“Dr. Katz’s elaborate series of textual analyses serves to show how the rich complexities of the original bodhi have been maintained all through the various formulations and ideals of Buddhist history...how in none of the
three supreme models for man, the quality of kingly providence is absent.”
Studies in Mystical Literature, Vol. 4, No. 2 (1984), pp. 60-70
“...Katz focuses on the relationship of meditation to arahatta… Some effort is spent trying to sort out the distinctions between the various terms relating to mental discipline, as well as the distinction between cetovimutti. (deliverance through mind) and pannavimutti (deliverance through wisdom).”
—James P. McDermott Journal of Amen can Oriental Society, 105.4 (1985)
“Katz’s study presents a thorough and insightful discussion of an important theme not discussed at length since I.B. Homer’s Early Buddhist Theory of Man Perfected (London: Williams & Northgate, 1936).”
—WILLIAM IL MAHONY
Journal of Amen can Academy of Religion, Vol.55, No.1, 1987
‘The most important contribution of this book is its presentation of material that can be used as a basis for future research into ‘the dynamic structure of the history of Buddhist thought’ (p. 286). It does this by a verbal, contextual analysis of the arahant ideal as presented in the Pali Canon.”
Duke University, Journal of A men can Academy of Religion, Vol.55, No.1, 1987
“Prof. Katz has brought home the essence of the Buddhist ideal of human perfection per se and, equally valuable he has also dispelled many misconceptions about it. A study of this treatise is a must for every serious scholar in Buddhist philosophy of man.”
—U. Raja Ganesan
Review Projector (India), Vol. 11 & 12, Nov.-Dec. 1982
All forms of Buddhism—the Theravada the Mahayana and the Vajrayana— affirm the perfectability of the person, and one finds this notion of perfection embodied in three images: the arahant, the bodhisattva and the mahasiddha.
One also finds, in scholarly treatments of Buddhism, much made of the perceived difference among these three ‘vehicles’ (yana). By close textual analysis as well as by extensive field work, Katz criticizes this emphasis on difference and prefers to treat Buddhism as a whole, a position he finds in accord with the teachings of both Buddhists and Buddhist texts. By a close examination of these three images of human perfection, bridges among the Theravada, the Mahayana and the Vajrayana are built and continuities within Buddhism are explored.
Much of this book is a re-examination of the arahant image as found in Theravada literature and as informed by issues raised by the literatures of the Mahayana and the Vajrayana. The arahant image is then compared with the bodhisattva and the mahasiddha. This comparison involves pioneering discussions of Buddhist philosophy of language and hermeneutics, which are facilitated by Katz’s familiarity with Pali, Sanskrit and Tibetan Buddhist texts as well as his sympathetic involvement with the living Buddhist tradition.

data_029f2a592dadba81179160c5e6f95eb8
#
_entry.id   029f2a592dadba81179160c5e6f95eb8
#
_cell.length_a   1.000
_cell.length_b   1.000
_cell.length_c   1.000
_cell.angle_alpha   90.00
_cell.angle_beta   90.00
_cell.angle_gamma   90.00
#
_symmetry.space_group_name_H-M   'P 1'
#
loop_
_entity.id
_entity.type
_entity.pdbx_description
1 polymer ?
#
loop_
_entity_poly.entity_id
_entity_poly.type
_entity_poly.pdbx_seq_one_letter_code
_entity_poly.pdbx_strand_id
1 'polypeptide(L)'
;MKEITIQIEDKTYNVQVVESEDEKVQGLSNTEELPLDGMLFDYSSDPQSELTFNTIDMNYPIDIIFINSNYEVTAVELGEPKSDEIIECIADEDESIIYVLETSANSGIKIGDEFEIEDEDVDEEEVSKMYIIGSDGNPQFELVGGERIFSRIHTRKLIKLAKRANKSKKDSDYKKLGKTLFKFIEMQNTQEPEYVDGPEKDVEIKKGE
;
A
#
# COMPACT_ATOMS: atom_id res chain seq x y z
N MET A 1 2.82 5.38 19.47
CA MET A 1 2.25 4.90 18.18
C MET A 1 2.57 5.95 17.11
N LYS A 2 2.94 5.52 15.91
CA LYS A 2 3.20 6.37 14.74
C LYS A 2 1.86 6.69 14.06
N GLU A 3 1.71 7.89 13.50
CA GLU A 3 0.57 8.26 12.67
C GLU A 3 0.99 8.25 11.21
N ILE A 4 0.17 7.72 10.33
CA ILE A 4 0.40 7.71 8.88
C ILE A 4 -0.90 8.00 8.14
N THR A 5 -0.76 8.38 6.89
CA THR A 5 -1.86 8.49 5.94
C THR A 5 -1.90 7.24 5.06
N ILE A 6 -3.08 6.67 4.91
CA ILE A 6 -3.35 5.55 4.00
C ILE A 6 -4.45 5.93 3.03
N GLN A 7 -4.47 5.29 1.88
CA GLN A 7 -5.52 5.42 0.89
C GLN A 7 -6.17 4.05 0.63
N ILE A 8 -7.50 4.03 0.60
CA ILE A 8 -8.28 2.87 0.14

Nathan Katz is Professor and Founding Chair of the Department of Religious Studies at Florida International University in Miami. Among his dozen books are: Buddhist and Western Philosophy; Ethnic Conflict in Buddhist Societies: Sri Lanka, Thailand and Burma; The Last Jews of Cochin: Jewish Identity in Hindu India; and Who Are the Jews of India?
Dr. Katz has won four Fulbright awards for teaching and research in South Asia, won the “FlU President’s Award for Excellence and Achievement,” and was a Finalist for the 2000 National Jewish Book Award in Sephardic Studies. He has been a pioneer in establishing dialogues between Jews and Hindus and Buddhists, and was selected to join a delegation of eight scholars and rabbis to the Dalai Lama in 1990, as described in the best-selling The Jew in the Lotus by R. Kamenetz.
He is founding co-editor of the Journal of Indo-Judaic Studies and previously served on the faculties of Naropa University, Williams College and the University of South Florida.
It is, of course, deeply gratifying that demand for this book has been sufficient to warrant a second printing. The thought that people actually read what I write never ceases to amaze and inspire me.
It is now more than a decade since 1 wrote Buddhist Images of Human Perfection, and a decade is more than enough time for reflection upon the complex constellation of issues surrounding a ‘western’ scholar who writes about an ‘eastern’ religion. One of these issues is that of privilege. I am acutely aware of how fortunate I have been in having studied Buddhism from Sri Lankan and Tibetan teachers, as well as in American, Indian, and Sri Lankan universities. When I recall that my own father grew up in a dirt-floored farm house in rural, oppressive Ukrainia, my good luck staggers me.